Tickets for the Google I/O 2011 developer's conference went on sale this week. Ever since the show was launched in 2008, it has always been popular. In 2009, tickets sold out in 90 days. In 2010 they cleared out in just 50 days. But this year's rush was unprecedented; according to Google vice president of engineering Vic Gundotra, all 5,000 seats at Google I/O 2011 were claimed in just under an hour.
How times have changed! Apple's Worldwide Developers Conference (WWDC) has long been one of the hotter developer tickets around, but last year's 5,200 seats sold out in eight days, not mere minutes. Meanwhile, Microsoft's Professional Developers Conference (PDC) has faded somewhat as a "destination event" -- where previous years saw it occupying the Los Angeles Convention Center, this year's show was hosted at the company's Redmond campus, with in-person attendance capped at 1,000.
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But does the flurry of activity around Google I/O really signal a sea change among developers? Are Google platforms and technologies -- including Chrome, Android, App Engine, and Google Web Toolkit (GWT), among others -- really becoming the preferred targets for today's programmers? Maybe and maybe not. For a more accurate analysis of the app dev market, you'd be better off evaluating developer conferences based on their content, rather than their ticket sales.
It's raining smartphones
There's one obvious explanation for Google I/O's rapid ticket turnover: the freebies. At most conferences, attendees can expect to walk away with tote bags, water bottles, coffee mugs, T-shirts, and maybe a few tins of developer-themed caffeinated breath mints. But Google's conference does giveaways with unprecedented style.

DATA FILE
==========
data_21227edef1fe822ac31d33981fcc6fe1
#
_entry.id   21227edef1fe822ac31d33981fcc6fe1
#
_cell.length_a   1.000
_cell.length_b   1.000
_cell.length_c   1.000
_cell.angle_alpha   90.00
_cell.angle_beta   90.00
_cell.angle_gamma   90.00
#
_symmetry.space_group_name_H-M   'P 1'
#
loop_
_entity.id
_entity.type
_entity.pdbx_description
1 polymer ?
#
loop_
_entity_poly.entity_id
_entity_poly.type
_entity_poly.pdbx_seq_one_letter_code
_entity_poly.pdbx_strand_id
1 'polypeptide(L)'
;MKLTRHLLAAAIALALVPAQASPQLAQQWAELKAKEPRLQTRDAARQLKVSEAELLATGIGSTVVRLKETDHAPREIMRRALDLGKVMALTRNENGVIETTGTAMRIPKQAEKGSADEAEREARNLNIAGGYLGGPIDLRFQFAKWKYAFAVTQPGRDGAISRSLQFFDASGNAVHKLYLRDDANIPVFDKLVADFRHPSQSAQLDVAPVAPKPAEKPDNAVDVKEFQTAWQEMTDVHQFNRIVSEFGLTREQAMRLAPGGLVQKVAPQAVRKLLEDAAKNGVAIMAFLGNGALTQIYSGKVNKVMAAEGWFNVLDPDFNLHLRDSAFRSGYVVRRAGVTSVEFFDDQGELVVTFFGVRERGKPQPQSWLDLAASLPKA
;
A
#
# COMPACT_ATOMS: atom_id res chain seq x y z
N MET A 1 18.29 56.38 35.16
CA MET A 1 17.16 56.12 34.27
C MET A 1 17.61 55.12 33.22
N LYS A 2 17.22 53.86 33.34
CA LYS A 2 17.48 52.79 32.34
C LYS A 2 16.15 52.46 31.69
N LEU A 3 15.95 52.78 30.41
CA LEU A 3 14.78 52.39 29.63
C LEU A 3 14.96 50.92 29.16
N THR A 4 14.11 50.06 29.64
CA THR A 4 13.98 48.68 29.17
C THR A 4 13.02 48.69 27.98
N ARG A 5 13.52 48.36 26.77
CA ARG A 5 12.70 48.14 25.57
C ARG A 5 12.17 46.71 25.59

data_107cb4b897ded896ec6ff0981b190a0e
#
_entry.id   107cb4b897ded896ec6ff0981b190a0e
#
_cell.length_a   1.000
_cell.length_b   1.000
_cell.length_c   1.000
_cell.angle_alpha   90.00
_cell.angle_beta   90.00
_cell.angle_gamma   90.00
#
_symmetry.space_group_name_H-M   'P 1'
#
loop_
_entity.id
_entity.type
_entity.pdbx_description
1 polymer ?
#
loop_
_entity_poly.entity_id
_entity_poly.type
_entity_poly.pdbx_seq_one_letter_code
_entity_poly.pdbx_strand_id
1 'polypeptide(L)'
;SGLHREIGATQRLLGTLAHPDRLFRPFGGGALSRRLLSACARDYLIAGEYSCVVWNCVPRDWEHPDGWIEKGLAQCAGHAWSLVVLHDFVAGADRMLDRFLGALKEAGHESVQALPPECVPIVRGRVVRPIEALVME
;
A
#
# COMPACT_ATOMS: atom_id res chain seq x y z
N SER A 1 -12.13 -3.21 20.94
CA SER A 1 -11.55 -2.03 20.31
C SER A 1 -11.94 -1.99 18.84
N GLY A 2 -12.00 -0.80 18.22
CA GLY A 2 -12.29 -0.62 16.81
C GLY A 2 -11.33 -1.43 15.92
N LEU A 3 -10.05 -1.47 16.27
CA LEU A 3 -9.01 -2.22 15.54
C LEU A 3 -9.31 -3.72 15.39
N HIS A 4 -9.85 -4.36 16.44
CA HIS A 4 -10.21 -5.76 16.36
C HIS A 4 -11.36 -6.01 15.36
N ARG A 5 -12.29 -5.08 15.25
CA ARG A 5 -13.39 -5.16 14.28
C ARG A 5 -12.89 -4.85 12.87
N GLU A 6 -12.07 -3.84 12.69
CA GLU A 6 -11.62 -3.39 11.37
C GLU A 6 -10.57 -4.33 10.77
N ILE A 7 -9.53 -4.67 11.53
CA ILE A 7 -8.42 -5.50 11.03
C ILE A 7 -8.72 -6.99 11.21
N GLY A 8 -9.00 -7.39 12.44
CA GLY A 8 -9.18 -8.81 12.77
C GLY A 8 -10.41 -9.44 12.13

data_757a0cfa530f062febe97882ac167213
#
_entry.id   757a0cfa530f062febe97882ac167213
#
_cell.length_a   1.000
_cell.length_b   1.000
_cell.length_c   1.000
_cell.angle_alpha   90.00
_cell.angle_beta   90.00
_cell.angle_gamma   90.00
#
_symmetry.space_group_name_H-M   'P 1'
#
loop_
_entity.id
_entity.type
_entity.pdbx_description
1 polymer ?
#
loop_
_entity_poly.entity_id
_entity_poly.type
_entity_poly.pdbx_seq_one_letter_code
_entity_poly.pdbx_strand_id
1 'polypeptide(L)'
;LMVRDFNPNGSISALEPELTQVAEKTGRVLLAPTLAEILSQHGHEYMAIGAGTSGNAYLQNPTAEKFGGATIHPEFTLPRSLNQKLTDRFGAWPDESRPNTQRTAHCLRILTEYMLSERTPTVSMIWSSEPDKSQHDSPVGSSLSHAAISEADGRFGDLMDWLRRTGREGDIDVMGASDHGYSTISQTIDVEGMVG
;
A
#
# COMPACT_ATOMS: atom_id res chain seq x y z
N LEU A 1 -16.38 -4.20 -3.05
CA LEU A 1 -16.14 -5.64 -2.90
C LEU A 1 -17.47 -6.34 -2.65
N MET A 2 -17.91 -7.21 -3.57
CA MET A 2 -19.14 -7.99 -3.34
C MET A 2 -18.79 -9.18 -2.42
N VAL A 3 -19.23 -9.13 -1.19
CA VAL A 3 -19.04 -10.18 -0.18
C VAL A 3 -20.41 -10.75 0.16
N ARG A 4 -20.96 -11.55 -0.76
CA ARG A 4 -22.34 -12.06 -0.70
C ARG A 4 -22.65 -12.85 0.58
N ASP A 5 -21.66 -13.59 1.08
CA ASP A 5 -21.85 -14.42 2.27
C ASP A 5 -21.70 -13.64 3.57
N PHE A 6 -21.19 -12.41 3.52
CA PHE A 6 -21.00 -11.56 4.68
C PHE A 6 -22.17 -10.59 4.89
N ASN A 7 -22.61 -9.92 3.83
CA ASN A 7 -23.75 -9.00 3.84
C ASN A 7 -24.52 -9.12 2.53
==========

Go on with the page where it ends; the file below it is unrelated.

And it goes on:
At the 2009 show, Google gave away a Google Ion, an unlocked developer version of the HTC Magic Android handset, to every attendee. The following year, it outdid itself. Ticket holders were given the option to receive either a Nexus One or a Motorola Droid by mail in advance of the show so that every attendee would have a working Android handset available from the moment the conference started. Google didn't stop there; at the opening keynote, it gave every attendee an HTC Evo 4G, and many developers walked away from the show with not one, but two free smartphones.
Microsoft was obviously inspired by Google's largesse because it gave away a free handset running Windows Phone 7 to every attendee of PDC 2010. On the surface this makes sense. Much like Android in 2009, Windows Phone 7 is still an unfamiliar platform to most coders, so seeding free handsets into the community might be a good way to jump-start an independent developer ecosystem. But because of PDC's low attendance cap, Microsoft put only one-tenth as many phones into developers' hands as Google did at Google I/O 2010. Were they really meant as developer tools or were they just free conference swag?